Our friend, a young lady with the ACLU, recently had this published in our state’s largest paper. All states should listen and solve this problem which I have mentioned for years!

READ Letter to Editor or Editorial Submission – What a Monster we Have Created! Probation and Parole 2/19/19 PUBLISHED

Letter to Editor or Editorial Submission – What a Monster we Have Created! Probation and Parole 2/19/19 PUBLISHED

Excerpts from the Article”

COVID-19 impacted Delaware’s criminal justice system in many ways, including how we police communities and those on probation. Those changes have led to the biggest decrease in Delaware’s prison and probation populations in the last ten years.

While many police departments were reluctant to speak publicly about how the pandemic changed policing, we did see some important changes from local law enforcement. In the wake of the pandemic, according to an article from DelawareOnline, the New Castle County Chief of Police requested that his officers use greater discretion in proactive traffic or pedestrian stops and weigh if the stop would expose the officer or civilian to COVID-19. Similarly, according to an article from the Middletown Transcript, Middletown’s Chief of Police limited unnecessary exposure to COVID-19 by handling non-emergency situations over the phone and only taking people into custody if they were a threat.

Furthermore, probation should be a temporary tool that can help a person re-enter the community after incarceration. While it should aid a person’s rehabilitation, too often Delaware’s system treats people punitively. Inflexible rules and a lack of compassion for an individual’s unique needs can lead people back to prison without having committed a new crime.

Delaware’s probation system sends thousands back to incarceration each year for violating a technical condition or “crimeless” condition of their probation, such as missing meetings with their probation officer, missing curfew, or failing a drug test. Recently, though, the Department of Correction (DOC) temporarily stopped incarcerating people for technical violations during the COVID-19 outbreak.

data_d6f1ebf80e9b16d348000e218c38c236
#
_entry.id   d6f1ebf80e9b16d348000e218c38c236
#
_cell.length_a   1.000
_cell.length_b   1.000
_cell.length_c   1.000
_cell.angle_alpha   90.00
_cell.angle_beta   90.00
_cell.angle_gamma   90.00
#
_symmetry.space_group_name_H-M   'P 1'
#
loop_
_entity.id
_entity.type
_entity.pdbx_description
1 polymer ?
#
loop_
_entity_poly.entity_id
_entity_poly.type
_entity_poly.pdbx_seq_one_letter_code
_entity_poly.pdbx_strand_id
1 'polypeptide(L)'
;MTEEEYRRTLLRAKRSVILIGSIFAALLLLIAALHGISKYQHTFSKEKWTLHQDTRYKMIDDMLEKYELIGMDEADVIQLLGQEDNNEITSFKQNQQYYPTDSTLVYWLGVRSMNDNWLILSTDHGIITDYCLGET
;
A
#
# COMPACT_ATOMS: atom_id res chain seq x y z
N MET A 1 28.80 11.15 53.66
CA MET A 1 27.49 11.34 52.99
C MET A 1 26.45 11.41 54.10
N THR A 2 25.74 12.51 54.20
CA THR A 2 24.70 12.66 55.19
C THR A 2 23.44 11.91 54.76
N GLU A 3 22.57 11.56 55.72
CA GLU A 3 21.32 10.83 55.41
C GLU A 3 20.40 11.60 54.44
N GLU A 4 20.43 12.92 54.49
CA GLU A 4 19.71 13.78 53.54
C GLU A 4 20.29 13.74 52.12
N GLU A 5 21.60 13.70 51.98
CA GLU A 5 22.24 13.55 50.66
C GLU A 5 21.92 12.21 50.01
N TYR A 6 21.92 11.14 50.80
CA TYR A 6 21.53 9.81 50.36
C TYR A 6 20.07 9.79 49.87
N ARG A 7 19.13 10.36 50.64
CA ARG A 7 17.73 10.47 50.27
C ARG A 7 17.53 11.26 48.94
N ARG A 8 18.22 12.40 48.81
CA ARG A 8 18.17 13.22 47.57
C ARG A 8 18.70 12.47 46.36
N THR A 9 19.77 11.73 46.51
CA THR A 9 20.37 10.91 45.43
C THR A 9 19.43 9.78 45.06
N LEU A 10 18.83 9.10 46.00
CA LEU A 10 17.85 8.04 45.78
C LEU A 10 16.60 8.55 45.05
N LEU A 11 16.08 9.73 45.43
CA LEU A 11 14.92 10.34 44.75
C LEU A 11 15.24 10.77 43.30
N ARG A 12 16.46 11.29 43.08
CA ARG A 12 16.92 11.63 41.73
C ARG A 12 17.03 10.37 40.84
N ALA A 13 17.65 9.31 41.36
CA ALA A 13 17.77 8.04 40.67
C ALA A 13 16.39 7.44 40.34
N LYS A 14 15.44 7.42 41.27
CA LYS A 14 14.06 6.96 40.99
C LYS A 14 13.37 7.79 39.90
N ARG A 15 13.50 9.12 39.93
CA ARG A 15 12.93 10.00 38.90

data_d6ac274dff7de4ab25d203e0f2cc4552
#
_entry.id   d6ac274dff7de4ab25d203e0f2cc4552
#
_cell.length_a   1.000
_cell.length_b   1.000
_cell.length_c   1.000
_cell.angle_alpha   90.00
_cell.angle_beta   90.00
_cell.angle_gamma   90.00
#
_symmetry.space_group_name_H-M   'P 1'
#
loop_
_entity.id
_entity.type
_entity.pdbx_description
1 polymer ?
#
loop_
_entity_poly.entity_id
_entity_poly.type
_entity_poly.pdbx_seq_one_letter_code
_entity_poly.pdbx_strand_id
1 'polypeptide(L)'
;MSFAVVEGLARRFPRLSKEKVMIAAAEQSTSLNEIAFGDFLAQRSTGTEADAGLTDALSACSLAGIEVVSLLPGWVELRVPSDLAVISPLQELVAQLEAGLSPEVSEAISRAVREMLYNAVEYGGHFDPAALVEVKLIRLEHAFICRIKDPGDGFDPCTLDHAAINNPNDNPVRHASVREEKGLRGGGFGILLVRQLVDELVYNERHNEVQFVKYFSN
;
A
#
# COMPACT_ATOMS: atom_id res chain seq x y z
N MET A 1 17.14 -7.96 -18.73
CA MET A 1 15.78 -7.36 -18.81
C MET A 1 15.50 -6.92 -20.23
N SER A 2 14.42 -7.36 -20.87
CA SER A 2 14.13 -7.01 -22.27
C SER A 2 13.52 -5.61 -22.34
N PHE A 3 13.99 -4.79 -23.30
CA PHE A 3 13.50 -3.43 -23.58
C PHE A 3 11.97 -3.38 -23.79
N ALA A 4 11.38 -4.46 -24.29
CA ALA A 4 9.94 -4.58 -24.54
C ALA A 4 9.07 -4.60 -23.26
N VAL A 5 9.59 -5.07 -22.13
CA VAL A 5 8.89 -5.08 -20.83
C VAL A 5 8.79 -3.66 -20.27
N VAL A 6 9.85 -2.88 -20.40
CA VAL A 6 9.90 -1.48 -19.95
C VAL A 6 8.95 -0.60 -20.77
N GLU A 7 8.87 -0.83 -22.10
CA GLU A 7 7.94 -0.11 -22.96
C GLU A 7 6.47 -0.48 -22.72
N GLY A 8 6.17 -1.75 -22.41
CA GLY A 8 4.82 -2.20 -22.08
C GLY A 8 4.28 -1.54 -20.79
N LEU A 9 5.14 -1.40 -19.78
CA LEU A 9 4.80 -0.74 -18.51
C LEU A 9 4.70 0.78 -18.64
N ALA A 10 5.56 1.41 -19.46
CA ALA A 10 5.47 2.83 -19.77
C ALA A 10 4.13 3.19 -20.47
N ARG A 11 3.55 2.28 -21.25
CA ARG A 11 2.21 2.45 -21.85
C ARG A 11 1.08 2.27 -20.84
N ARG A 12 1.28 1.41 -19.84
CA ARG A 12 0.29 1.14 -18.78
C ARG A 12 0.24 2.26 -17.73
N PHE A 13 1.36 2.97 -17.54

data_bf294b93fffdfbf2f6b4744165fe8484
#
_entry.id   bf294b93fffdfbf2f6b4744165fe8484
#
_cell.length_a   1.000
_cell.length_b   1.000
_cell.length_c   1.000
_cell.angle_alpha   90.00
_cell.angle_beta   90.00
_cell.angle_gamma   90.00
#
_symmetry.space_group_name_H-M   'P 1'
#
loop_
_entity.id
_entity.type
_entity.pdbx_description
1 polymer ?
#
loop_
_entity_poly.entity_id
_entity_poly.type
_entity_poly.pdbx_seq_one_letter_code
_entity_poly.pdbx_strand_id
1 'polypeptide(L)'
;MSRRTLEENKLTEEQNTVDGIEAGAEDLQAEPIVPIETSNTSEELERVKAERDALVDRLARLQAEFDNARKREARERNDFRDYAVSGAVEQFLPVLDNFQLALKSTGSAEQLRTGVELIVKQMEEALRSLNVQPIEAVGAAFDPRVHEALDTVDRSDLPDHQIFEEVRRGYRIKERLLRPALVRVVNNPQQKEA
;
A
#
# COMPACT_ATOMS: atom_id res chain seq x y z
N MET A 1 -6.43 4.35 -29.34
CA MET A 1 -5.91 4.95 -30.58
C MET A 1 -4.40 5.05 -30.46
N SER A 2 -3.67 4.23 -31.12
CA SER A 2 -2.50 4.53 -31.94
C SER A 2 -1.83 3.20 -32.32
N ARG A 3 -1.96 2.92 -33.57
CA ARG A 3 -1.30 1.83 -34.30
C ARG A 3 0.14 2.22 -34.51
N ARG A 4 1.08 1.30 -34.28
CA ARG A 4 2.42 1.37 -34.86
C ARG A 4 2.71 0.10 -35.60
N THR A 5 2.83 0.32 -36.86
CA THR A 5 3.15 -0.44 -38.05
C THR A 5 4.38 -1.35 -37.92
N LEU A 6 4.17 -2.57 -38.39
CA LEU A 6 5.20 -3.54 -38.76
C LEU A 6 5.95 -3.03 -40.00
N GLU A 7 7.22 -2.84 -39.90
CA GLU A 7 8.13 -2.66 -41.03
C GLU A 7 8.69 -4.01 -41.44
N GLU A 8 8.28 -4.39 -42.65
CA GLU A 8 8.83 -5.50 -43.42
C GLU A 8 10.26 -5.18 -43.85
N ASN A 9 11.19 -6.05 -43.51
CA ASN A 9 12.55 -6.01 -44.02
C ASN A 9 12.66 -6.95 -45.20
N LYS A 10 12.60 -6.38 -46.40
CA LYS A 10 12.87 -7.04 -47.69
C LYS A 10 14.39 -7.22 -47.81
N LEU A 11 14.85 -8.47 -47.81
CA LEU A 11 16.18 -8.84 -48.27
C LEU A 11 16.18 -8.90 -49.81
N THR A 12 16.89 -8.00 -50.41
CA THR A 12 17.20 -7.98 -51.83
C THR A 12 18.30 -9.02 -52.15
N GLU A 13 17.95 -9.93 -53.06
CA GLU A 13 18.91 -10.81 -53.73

Prison cell bars.
Between February and August 2020, Delaware’s probation population dropped by roughly 1935 people, and the incarcerated population decreased by 900. While the cause of this decline is unknown, it is likely attributable to a combination of factors that include: reduced crime; changed policing methods that caused fewer people to be charged with a crime and ultimately sentenced to probation; judges being cognizant of the impact on the defendant and the system of placing another person on probation or in jail; probation officers altering some of the conditions of probation, such as conducting meetings by phone rather than in-person; or even the DOC determining that additional monitoring was no longer necessary. However, one thing is certain: COVID-19 forced criminal justice system stakeholders to reconsider who should be in the system and who should not.

When the threat of this virus wanes, and as Delaware continues to reopen and navigate a new normal, our leaders must remember that lives are always on the line. These temporary criminal justice system changes made in response to the COVID-19 crisis have improved our system for the better. This should become the new normal, and we should not return to the status quo as it existed in the pre-COVID world.

As Delaware’s economy recovers and leaders look for ways to tackle a possible budget deficit, the benefits of permanently adopting these temporary changes to the criminal legal system become even more apparent. If state leaders were able to reduce the number of technical probation violations by 60% and cut the average amount of time on probation by half, they would save at least $37 million by 2025. Those are dollars we can reinvest in our schools, healthcare, economic development, and enhancing reentry services.

Delaware leaders should permanently adopt the changes to probation and policing that are already working. The response to COVID-19 has shown that expedient change is possible. If the system’s leaders decide to, they can change the probation and policing system — and they can do it quickly.

Javonne Rich is policy advocate at the ACLU of Delaware.

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